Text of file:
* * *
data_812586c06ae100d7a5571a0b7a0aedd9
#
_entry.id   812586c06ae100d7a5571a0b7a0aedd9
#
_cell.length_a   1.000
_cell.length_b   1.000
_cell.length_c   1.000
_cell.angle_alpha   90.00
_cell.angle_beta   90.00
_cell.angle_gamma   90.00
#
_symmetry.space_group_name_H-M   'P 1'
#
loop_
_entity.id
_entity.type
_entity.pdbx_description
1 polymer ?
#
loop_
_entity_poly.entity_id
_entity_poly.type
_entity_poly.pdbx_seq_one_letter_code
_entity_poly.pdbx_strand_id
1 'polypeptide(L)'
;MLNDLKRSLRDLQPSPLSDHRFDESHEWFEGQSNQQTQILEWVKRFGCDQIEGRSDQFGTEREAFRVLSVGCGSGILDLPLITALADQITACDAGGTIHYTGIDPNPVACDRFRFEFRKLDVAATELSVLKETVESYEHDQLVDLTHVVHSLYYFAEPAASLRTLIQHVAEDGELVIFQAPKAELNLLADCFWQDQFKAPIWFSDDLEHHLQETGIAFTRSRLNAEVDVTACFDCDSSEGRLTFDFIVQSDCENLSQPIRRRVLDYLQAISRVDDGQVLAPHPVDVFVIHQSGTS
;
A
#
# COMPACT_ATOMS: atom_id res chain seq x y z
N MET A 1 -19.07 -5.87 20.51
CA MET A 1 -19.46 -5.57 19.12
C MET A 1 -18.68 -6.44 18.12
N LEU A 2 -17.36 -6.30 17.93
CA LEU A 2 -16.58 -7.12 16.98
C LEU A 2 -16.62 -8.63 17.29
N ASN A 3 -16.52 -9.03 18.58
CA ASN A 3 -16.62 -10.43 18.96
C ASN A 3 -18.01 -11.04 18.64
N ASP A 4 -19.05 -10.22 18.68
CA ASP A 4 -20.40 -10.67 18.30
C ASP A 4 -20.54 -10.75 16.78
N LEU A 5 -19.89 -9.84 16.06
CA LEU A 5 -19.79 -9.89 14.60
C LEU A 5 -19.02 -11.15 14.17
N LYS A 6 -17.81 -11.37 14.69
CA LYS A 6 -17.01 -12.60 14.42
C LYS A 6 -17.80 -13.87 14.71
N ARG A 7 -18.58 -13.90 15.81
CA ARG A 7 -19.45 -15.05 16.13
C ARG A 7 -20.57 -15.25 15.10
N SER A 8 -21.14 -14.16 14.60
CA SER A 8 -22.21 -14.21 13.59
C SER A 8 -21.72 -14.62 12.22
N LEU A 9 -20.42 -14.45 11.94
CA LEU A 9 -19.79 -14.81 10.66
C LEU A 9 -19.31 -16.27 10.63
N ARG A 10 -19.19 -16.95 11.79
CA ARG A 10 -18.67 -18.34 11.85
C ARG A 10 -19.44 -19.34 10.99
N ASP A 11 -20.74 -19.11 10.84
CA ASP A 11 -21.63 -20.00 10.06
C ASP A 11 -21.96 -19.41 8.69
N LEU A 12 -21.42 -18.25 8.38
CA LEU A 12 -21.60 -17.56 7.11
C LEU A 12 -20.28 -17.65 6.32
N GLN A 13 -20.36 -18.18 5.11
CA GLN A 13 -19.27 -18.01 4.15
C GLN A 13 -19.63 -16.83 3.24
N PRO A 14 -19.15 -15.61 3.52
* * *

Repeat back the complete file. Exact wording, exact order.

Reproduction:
data_812586c06ae100d7a5571a0b7a0aedd9
#
_entry.id   812586c06ae100d7a5571a0b7a0aedd9
#
_cell.length_a   1.000
_cell.length_b   1.000
_cell.length_c   1.000
_cell.angle_alpha   90.00
_cell.angle_beta   90.00
_cell.angle_gamma   90.00
#
_symmetry.space_group_name_H-M   'P 1'
#
loop_
_entity.id
_entity.type
_entity.pdbx_description
1 polymer ?
#
loop_
_entity_poly.entity_id
_entity_poly.type
_entity_poly.pdbx_seq_one_letter_code
_entity_poly.pdbx_strand_id
1 'polypeptide(L)'
;MLNDLKRSLRDLQPSPLSDHRFDESHEWFEGQSNQQTQILEWVKRFGCDQIEGRSDQFGTEREAFRVLSVGCGSGILDLPLITALADQITACDAGGTIHYTGIDPNPVACDRFRFEFRKLDVAATELSVLKETVESYEHDQLVDLTHVVHSLYYFAEPAASLRTLIQHVAEDGELVIFQAPKAELNLLADCFWQDQFKAPIWFSDDLEHHLQETGIAFTRSRLNAEVDVTACFDCDSSEGRLTFDFIVQSDCENLSQPIRRRVLDYLQAISRVDDGQVLAPHPVDVFVIHQSGTS
;
A
#
# COMPACT_ATOMS: atom_id res chain seq x y z
N MET A 1 -19.07 -5.87 20.51
CA MET A 1 -19.46 -5.57 19.12
C MET A 1 -18.68 -6.44 18.12
N LEU A 2 -17.36 -6.30 17.93
CA LEU A 2 -16.58 -7.12 16.98
C LEU A 2 -16.62 -8.63 17.29
N ASN A 3 -16.52 -9.03 18.58
CA ASN A 3 -16.62 -10.43 18.96
C ASN A 3 -18.01 -11.04 18.64
N ASP A 4 -19.05 -10.22 18.68
CA ASP A 4 -20.40 -10.67 18.30
C ASP A 4 -20.54 -10.75 16.78
N LEU A 5 -19.89 -9.84 16.06
CA LEU A 5 -19.79 -9.89 14.60
C LEU A 5 -19.02 -11.15 14.17
N LYS A 6 -17.81 -11.37 14.69
CA LYS A 6 -17.01 -12.60 14.42
C LYS A 6 -17.80 -13.87 14.71
N ARG A 7 -18.58 -13.90 15.81
CA ARG A 7 -19.45 -15.05 16.13
C ARG A 7 -20.57 -15.25 15.10
N SER A 8 -21.14 -14.16 14.60
CA SER A 8 -22.21 -14.21 13.59
C SER A 8 -21.72 -14.62 12.22
N LEU A 9 -20.42 -14.45 11.94
CA LEU A 9 -19.79 -14.81 10.66
C LEU A 9 -19.31 -16.27 10.63
N ARG A 10 -19.19 -16.95 11.79
CA ARG A 10 -18.67 -18.34 11.85
C ARG A 10 -19.44 -19.34 10.99
N ASP A 11 -20.74 -19.11 10.84
CA ASP A 11 -21.63 -20.00 10.06
C ASP A 11 -21.96 -19.41 8.69
N LEU A 12 -21.42 -18.25 8.38
CA LEU A 12 -21.60 -17.56 7.11
C LEU A 12 -20.28 -17.65 6.32
N GLN A 13 -20.36 -18.18 5.11
CA GLN A 13 -19.27 -18.01 4.15
C GLN A 13 -19.63 -16.83 3.24
N PRO A 14 -19.15 -15.61 3.52